When Jack Irvine entered the Pinellas County History Fair competition, he wasn't looking for a lesson in perseverance.
But that's what he got.
The Safety Harbor Middle School student is bound for the National History Day competition in Maryland after winning first place at the state level in a category he was told two months ago he had lost.
"Winning's nice, of course," Jack, 13, said Thursday, "but it's the option of getting a fair trial that really matters."
In March, Jack did everything he could think of to appeal the ruling that landed him last among four in the "individual performance" category of the Pinellas County History Fair.
After he lost, he'd learned that one of the judges in his competition had a daughter who attended the same school as the student who was named the winner. That judge was also the wife of the event's head coordinator, teacher Alan Kay.
Jack's parents discussed it with Kay. They reached out to the district's history supervisor. And they heard back from a state-level coordinator who agreed in an email that the judge had "an inherent conflict of interest" and should not have been allowed to judge at the middle school level. Still, officials told Jack, the ruling would stand.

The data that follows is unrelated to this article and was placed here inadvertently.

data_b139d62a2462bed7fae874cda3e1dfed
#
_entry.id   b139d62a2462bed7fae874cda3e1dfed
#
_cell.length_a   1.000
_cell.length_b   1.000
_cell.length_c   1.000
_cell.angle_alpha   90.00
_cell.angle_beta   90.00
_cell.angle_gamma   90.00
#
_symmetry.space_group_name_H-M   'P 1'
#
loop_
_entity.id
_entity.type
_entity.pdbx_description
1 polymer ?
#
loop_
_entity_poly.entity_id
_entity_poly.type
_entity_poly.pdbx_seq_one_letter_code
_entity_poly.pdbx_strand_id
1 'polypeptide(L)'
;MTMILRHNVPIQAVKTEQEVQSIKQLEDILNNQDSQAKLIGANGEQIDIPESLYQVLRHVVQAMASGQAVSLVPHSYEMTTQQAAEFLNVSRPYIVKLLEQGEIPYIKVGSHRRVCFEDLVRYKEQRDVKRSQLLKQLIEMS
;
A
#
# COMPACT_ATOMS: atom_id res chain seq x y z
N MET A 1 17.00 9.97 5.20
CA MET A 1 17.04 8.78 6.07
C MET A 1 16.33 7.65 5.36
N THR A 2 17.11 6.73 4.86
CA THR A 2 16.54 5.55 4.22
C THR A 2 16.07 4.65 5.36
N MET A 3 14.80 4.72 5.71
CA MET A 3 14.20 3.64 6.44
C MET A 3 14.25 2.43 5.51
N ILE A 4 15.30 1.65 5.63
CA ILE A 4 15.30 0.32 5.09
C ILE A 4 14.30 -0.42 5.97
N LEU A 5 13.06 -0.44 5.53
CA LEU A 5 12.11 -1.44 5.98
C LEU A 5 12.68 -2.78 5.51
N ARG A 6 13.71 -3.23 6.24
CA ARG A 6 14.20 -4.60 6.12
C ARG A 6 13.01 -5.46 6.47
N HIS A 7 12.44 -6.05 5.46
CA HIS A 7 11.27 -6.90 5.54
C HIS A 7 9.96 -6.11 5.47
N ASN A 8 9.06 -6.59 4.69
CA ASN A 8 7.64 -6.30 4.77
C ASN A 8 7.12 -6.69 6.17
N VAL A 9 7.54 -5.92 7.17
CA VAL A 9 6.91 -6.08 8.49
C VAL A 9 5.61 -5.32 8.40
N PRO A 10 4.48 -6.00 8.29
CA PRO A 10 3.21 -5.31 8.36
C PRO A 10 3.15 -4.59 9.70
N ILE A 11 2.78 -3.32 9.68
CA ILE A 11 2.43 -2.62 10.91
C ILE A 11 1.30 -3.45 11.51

Jack even went before the Pinellas County School Board in March and told his story — this time carrying the signatures of 70 classmates who he said agreed with him that if unbiased judging can't be assured, the National History Day projects should be eliminated as a required part of the curriculum.
Jack thought that would be the end.
But not long after his story appeared in the Tampa Bay Times, his mother said, an official from the National History Day competition called to say he should be allowed to participate at the state level before a new panel of judges.
This time, Jack not only competed at the Florida History Fair, he won.
Jack said he's excited now that he'll be headed to Maryland in June to compete on the national level with his history project on the American Revolution.